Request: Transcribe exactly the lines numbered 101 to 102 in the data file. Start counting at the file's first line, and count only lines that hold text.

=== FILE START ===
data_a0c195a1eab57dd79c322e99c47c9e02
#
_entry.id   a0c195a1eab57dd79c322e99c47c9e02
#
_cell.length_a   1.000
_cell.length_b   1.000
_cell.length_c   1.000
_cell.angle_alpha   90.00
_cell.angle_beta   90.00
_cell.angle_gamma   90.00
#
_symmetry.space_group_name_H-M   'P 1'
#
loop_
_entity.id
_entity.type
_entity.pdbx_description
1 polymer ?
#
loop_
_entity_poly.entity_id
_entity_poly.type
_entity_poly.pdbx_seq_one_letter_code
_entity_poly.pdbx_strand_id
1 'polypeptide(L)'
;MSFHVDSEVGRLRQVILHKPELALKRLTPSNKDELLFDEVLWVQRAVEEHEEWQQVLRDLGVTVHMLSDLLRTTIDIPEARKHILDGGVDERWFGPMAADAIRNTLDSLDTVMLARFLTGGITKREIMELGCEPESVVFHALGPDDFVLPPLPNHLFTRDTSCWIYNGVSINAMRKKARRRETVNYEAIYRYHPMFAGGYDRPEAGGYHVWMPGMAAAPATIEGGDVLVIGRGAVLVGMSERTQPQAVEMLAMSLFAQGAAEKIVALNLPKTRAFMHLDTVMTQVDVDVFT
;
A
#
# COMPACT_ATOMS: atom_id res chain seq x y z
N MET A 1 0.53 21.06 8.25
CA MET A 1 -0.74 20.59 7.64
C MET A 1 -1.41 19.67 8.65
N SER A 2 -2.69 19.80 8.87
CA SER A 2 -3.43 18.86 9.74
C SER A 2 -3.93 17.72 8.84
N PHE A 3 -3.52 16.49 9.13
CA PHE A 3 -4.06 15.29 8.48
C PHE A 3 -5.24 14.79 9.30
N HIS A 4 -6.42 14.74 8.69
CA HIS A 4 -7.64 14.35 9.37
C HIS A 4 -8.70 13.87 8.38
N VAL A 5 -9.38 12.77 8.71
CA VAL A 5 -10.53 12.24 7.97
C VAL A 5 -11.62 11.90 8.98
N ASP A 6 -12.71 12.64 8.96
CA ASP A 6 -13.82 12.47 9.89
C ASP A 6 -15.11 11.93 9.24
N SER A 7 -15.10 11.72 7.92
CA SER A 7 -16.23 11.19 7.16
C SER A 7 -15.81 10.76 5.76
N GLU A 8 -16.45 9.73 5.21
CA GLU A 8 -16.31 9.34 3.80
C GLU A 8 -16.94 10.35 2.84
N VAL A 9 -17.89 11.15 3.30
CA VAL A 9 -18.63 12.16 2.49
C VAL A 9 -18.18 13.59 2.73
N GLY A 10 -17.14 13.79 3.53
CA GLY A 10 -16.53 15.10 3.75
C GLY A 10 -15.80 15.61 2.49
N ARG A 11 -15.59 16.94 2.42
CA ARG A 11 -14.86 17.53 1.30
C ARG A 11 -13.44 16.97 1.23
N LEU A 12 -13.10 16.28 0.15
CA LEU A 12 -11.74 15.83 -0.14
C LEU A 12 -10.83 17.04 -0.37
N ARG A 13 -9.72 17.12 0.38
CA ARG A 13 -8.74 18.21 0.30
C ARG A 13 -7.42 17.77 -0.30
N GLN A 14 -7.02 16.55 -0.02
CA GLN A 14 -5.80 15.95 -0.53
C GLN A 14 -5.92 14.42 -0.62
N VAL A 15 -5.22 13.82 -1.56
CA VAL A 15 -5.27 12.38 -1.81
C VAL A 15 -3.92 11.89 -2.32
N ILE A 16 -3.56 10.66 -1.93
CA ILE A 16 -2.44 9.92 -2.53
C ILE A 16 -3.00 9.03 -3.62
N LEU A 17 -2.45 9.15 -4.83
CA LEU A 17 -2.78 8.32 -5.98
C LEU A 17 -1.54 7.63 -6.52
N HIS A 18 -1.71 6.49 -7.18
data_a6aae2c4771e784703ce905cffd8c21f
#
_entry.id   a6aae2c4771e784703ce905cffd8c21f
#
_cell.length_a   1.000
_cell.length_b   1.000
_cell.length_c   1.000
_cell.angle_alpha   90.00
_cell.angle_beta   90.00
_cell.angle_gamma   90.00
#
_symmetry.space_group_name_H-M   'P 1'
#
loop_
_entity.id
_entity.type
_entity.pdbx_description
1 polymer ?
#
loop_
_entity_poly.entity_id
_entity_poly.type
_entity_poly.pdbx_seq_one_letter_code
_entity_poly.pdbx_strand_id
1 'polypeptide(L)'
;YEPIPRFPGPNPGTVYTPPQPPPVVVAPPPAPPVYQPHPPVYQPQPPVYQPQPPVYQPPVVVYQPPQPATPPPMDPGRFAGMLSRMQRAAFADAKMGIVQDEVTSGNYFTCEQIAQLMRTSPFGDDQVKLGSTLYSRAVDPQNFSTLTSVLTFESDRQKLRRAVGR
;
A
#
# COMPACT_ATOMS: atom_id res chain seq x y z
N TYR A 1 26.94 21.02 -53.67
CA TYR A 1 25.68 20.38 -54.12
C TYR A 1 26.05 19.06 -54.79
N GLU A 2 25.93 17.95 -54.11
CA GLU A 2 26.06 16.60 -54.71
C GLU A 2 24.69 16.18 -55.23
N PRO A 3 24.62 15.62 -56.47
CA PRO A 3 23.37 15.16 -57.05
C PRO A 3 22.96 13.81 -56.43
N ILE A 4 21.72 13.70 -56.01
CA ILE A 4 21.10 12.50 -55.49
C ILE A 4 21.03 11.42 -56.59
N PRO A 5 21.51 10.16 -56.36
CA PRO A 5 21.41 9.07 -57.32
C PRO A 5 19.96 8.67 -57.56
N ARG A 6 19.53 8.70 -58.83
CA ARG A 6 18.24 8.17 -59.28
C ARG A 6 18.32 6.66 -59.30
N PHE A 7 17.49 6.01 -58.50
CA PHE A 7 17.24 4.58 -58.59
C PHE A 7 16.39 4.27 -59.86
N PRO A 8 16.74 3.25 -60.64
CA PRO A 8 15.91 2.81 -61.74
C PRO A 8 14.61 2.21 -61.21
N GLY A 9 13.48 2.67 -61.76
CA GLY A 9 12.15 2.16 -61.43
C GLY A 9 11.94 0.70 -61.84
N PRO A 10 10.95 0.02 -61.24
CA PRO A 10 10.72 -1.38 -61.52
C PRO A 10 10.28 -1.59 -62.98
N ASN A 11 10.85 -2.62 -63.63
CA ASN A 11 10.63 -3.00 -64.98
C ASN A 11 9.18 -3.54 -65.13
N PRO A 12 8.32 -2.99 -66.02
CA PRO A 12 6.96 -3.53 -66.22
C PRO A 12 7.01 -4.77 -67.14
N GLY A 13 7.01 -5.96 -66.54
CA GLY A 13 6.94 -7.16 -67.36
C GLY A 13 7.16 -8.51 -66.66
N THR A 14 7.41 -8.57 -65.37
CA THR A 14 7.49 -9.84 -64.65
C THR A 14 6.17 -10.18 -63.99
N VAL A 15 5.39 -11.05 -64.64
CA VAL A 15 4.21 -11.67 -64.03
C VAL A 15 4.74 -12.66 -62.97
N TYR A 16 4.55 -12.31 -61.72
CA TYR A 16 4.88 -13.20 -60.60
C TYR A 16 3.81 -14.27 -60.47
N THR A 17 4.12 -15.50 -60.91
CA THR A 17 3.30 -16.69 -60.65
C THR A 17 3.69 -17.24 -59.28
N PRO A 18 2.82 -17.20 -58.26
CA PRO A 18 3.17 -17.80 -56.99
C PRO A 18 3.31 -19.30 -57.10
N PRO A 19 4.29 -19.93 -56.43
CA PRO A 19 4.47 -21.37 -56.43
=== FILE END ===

#
loop_